Thank you. I'm checking the site out as soon as I leave here. And...No...not at all. I didn't mind you posting the picture of Dixie. Once I get the hang of how this site works, I'll take somemore pic's and post them. Thank you again.
 

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Awwwww, Dixie is absolutely PRECIOUS!!! Our basset turned one year this past November. We just love her. She is spoiled ROTTEN!!! I have 4 kids and 2 neices in my house all the time so she gets plenty of love. Plus, she has a doggie bed but ends up in between me and my husbands feet at the end of our bed every night. It's actually nice on these cold winter nights. But around 5:30am she wants to give us kisses and go out to pee!
 
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When Dixie reaches the age of 3 start having the vet check periodically for eye pressure. Glaucoma is seen in about 5 percent of all bassets and if increased pressure is detected early you can start eye drops to keep the disease at bay.
I have a 6 year old named Francis who has glaucoma and it's been a little work to keep his pressures checked. He lost his right eye to the disease and we are super vigilant about his left eye. I don't mean to scare you (not at all, you're going to have a blast with your new buddy) but a little vigilance can be a good thing.
She's adorable, by the way. Good Luck and have fun
 

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You don't really have to worry about a female roaming...a male dog can smell a bitch in heat up to a mile away and that's where you get the roaming problems. As far as puppies go, a responsible dog owner doesn't have much to worry about in the way of accidental pregnancies. Do some reading up on spaying to get the proper age...many vets do it too early.
 

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many vets do it too early.
Don't Know of any vet that would spay before 7-8 weeks. It is safe and actual easier and faster healing for the dog. Many vets are either uncomfortable with the procedure or are not equipt to do the procedure but in no way does that mean spay/nueter should not be performed at an early age.

Changing Views on Early Spaying and Neutering
. In 1991, after careful evaluation of scientific data, the American Humane Association became the first national organization to endorse early spaying and neutering of puppies and kittens. The American Veterinary Medical Association and the American Animal Hospital Association quickly followed suit and believe the practice to be a safe, effective tool to help end pet overpopulation.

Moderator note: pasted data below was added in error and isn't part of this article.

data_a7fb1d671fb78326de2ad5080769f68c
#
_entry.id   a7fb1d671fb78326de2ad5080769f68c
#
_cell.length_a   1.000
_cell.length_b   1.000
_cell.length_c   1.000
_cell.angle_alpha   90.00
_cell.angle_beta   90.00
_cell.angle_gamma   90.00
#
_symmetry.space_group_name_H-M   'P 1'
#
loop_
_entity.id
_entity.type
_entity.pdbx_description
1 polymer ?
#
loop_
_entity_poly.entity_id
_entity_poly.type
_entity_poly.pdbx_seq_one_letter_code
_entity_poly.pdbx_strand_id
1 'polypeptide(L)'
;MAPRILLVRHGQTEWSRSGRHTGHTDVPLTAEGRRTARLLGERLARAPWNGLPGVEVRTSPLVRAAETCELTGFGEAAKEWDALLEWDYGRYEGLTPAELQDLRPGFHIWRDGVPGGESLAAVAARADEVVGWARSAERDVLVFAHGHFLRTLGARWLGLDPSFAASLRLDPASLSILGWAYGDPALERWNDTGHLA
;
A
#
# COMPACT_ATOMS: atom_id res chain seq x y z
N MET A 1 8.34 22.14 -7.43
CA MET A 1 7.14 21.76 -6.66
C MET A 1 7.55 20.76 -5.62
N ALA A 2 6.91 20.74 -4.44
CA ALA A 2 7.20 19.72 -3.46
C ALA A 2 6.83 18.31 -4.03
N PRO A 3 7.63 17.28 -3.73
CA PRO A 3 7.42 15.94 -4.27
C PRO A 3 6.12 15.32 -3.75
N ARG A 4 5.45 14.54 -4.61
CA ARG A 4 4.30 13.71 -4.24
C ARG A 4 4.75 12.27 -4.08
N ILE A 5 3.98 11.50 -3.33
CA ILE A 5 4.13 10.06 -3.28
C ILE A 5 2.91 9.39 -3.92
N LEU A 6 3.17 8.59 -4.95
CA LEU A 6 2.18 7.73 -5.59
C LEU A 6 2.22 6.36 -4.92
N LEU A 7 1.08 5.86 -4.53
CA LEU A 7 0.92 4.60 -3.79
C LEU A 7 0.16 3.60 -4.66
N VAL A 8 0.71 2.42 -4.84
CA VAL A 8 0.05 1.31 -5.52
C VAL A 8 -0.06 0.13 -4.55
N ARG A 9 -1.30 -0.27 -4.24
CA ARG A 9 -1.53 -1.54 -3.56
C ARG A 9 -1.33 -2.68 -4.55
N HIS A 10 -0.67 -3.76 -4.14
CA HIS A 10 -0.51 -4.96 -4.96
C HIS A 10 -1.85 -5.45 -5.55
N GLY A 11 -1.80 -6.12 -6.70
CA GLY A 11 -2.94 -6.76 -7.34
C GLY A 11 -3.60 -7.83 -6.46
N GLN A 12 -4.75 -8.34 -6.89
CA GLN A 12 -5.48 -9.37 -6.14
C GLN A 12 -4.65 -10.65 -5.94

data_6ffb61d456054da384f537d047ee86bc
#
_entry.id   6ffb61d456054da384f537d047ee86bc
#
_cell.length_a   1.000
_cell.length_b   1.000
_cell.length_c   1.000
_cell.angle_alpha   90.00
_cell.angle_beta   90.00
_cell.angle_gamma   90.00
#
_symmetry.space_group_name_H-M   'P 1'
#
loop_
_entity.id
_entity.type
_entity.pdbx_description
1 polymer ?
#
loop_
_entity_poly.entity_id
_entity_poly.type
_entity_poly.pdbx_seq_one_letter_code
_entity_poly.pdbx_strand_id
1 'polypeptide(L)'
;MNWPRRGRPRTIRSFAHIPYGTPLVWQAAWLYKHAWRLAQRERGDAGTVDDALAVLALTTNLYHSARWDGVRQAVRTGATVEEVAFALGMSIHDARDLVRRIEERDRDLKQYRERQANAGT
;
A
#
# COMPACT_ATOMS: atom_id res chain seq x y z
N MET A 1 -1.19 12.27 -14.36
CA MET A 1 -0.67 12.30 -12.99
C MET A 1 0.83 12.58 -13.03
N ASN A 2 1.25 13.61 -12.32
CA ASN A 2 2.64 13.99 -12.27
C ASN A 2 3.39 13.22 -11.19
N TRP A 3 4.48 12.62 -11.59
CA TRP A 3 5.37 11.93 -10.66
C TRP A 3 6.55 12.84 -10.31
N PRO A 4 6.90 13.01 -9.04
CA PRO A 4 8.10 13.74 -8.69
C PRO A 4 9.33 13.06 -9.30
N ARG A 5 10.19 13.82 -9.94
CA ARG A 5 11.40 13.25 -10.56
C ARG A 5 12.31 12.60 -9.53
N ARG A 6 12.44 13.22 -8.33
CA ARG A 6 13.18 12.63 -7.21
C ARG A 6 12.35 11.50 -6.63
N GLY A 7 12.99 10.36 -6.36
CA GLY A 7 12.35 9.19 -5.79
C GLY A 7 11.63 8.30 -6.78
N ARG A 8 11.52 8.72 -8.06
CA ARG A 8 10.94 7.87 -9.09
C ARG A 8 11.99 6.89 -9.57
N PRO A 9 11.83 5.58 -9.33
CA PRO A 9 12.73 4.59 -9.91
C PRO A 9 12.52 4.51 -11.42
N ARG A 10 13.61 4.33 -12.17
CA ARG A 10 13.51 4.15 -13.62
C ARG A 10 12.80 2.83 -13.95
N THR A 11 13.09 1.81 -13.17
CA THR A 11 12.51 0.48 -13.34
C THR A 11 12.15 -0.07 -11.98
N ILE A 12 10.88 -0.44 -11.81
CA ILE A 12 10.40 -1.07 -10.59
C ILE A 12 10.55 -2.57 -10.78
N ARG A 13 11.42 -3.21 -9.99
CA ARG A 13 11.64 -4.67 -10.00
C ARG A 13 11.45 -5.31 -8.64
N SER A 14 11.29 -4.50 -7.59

With the advancement of medical knowledge over the past 10 years, informed veterinarians have changed their views on the appropriate age for pet spaying and neutering. Doctors at large and prestigious veterinary hospitals and humane shelters such as Boston's Angell Memorial Animal Hospital, and the Los Angeles SPCA, the Miami Humane Society, and the Harrison Memorial Animal Hospital of Denver have performed thousands of early spay/neuter surgeries with excellent results.
...Minimal fat and bleeding make the surgery easier and faster in the juvenile patient, and quicker healing shortens recovery period

... Extensive studies and research by Dr. Mark Bloomberg, DVM, DACVS and Chief of Staff at the University of Florida College of Veterinary Medicine show that there are no difference in immune function, growth rates and final size, and urinary tract function and disease rates in juvenile versus adult spay/neuter cases.
Early Spay/Neuter Research
 

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Tooughy is right. When we had our first dachshund, in 1989, the vet recommended we wait until 1 year old, or after her second heat, to spay her. THese days, they recommend doing it before the first heat (i.e. at about five months).
 

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Glaucoma is predominant in bassett hounds. My bassett had her right eye removed due to chronic glaucoma and is being treated with medication in the left eye for pre-disposed glaucoma. Bassetts also can have ear problems. As far as spaying your dog, I was told that if you spay your female dog before 6 months of age, your dog will never get breast cancer.